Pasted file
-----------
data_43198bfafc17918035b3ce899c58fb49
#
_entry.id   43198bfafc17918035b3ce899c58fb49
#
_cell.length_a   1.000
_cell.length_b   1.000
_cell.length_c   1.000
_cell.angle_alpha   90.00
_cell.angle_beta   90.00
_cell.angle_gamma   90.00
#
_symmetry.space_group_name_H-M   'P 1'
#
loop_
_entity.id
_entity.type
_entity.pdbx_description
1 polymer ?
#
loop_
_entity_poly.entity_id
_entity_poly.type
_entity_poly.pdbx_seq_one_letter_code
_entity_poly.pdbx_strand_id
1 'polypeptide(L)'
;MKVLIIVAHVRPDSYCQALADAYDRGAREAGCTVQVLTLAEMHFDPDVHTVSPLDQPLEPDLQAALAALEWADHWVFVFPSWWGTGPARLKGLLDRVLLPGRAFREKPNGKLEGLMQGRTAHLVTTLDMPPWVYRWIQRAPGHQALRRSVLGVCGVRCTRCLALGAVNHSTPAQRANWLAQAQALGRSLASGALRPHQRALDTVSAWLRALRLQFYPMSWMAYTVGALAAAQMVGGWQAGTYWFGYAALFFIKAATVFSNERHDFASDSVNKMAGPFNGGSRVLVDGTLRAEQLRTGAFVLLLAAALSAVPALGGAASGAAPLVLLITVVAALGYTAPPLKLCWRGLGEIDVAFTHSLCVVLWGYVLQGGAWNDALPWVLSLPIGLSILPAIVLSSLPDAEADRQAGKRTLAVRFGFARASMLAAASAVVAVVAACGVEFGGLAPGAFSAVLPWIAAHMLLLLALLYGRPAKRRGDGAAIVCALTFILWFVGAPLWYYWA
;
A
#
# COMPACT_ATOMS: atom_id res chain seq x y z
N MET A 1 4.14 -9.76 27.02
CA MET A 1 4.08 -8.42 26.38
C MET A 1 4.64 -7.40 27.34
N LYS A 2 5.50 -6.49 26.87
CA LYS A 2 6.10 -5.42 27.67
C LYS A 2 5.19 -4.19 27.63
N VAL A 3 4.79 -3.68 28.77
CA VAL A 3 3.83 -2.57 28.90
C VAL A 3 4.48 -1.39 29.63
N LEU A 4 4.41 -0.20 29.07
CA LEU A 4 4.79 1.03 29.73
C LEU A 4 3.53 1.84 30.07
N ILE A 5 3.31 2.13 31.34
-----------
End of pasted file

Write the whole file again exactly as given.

data_43198bfafc17918035b3ce899c58fb49
#
_entry.id   43198bfafc17918035b3ce899c58fb49
#
_cell.length_a   1.000
_cell.length_b   1.000
_cell.length_c   1.000
_cell.angle_alpha   90.00
_cell.angle_beta   90.00
_cell.angle_gamma   90.00
#
_symmetry.space_group_name_H-M   'P 1'
#
loop_
_entity.id
_entity.type
_entity.pdbx_description
1 polymer ?
#
loop_
_entity_poly.entity_id
_entity_poly.type
_entity_poly.pdbx_seq_one_letter_code
_entity_poly.pdbx_strand_id
1 'polypeptide(L)'
;MKVLIIVAHVRPDSYCQALADAYDRGAREAGCTVQVLTLAEMHFDPDVHTVSPLDQPLEPDLQAALAALEWADHWVFVFPSWWGTGPARLKGLLDRVLLPGRAFREKPNGKLEGLMQGRTAHLVTTLDMPPWVYRWIQRAPGHQALRRSVLGVCGVRCTRCLALGAVNHSTPAQRANWLAQAQALGRSLASGALRPHQRALDTVSAWLRALRLQFYPMSWMAYTVGALAAAQMVGGWQAGTYWFGYAALFFIKAATVFSNERHDFASDSVNKMAGPFNGGSRVLVDGTLRAEQLRTGAFVLLLAAALSAVPALGGAASGAAPLVLLITVVAALGYTAPPLKLCWRGLGEIDVAFTHSLCVVLWGYVLQGGAWNDALPWVLSLPIGLSILPAIVLSSLPDAEADRQAGKRTLAVRFGFARASMLAAASAVVAVVAACGVEFGGLAPGAFSAVLPWIAAHMLLLLALLYGRPAKRRGDGAAIVCALTFILWFVGAPLWYYWA
;
A
#
# COMPACT_ATOMS: atom_id res chain seq x y z
N MET A 1 4.14 -9.76 27.02
CA MET A 1 4.08 -8.42 26.38
C MET A 1 4.64 -7.40 27.34
N LYS A 2 5.50 -6.49 26.87
CA LYS A 2 6.10 -5.42 27.67
C LYS A 2 5.19 -4.19 27.63
N VAL A 3 4.79 -3.68 28.77
CA VAL A 3 3.83 -2.57 28.90
C VAL A 3 4.48 -1.39 29.63
N LEU A 4 4.41 -0.20 29.07
CA LEU A 4 4.79 1.03 29.73
C LEU A 4 3.53 1.84 30.07
N ILE A 5 3.31 2.13 31.34